Muskegon, Michigan TV station for sale

ancient

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May 12, 2014
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From mlive.com:

Muskegon TV station for sale, owner retiring after 40-plus years in broadcast

The article pretty much tells the story but there are a couple of additional points any potential buyer should know.

First, the station has (in my opinion) a history of carrying crap programming in crap quality ever since its 1990 revival. Seriously, I don't know how a digital TV station can be made to look so bad. It's as if they are receiving the shows on an old CRT television set, then pointing a cheap webcam at the TV and sending that to the transmitter. I'm exaggerating, but not by much. I don't think they know what they are doing with their new digital transmitter. If they are breaking even with the video quality they are sending out now, I have to think that any serious effort to improve the video quality and programming selection would yield a significant increase in viewership. I think they might believe their target audience is the small redneck population of the county that's too drunk to notice that even their 20 year old TV hooked to a converter box is displaying a lousy picture. Just my opinion!

It's even more of a shame that the signal is being wasted in this way because this is on the northern end of the Grand Rapids/Kalamazoo DMA, and most of the major networks in the market (except ABC) put a relatively poor signal into the area. The NBC and FOX affiliates run local translators, but the CBS affiliate (which also transmits a widescreen SD signal for The CW and Comet) does not, and is difficult to receive reliably in the northern part of the county. If this station could somehow cut a deal with that station to carry even just CBS as a repeater it would greatly increase their viewership. Or maybe they could cut a deal with the ION affiliate, since that station's signal isn't received reliably in that area. Anyway, for antenna users that don't have tall towers and boosters, there is not a huge selection of channels that come in reliably in that part of the DMA, so you'd think the station would be doing better than just breaking even.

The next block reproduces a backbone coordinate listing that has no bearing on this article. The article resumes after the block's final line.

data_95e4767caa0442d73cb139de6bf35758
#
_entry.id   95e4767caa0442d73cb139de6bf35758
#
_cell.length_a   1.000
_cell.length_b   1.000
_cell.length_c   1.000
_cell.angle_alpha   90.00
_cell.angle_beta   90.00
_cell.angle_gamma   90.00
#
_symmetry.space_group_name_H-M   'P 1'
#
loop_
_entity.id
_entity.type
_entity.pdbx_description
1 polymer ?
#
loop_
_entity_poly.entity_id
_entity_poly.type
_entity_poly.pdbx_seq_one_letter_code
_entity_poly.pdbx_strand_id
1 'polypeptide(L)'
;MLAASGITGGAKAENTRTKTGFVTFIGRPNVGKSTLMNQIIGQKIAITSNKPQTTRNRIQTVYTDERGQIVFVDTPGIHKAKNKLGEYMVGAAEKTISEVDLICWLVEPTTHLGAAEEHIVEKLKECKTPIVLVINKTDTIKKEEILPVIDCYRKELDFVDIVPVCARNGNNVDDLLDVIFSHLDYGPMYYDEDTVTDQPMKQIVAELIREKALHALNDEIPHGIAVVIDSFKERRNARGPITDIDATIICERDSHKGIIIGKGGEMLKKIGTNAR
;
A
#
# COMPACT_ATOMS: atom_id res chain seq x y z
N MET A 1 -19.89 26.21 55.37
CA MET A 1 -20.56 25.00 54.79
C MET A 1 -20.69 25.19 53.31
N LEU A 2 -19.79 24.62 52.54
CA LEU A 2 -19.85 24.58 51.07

Another thing that's not very obvious is that the tower next to the house in the photo is not the actual transmitter, but instead a microwave link. The actual transmitter is in the backyard of a house in a residential area (that I believe is owned by the station owner) a few miles to the north. I do not know if that tower would be part of the sale, though if not he may well rent access to it or sell an easement to it.

My opinion is that he will be very lucky to find a buyer. I will be surprised if the station doesn't wind up going dark, because someone buys the station for the land, which I suspect is valuable as commercial property even though there's a house there now. I wish him the best of luck in his retirement, and I suspect the area could sustain a local broadcast station for at least a few more years if it were properly operated, but given the overall decline in broadcast TV viewing among the younger demographic I suspect all local TV stations are on borrowed time, and that this one won't be among the last to go dark.
 

comfortably_numb

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Nov 30, 2011
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From mlive.com:

Muskegon TV station for sale, owner retiring after 40-plus years in broadcast

The article pretty much tells the story but there are a couple of additional points any potential buyer should know.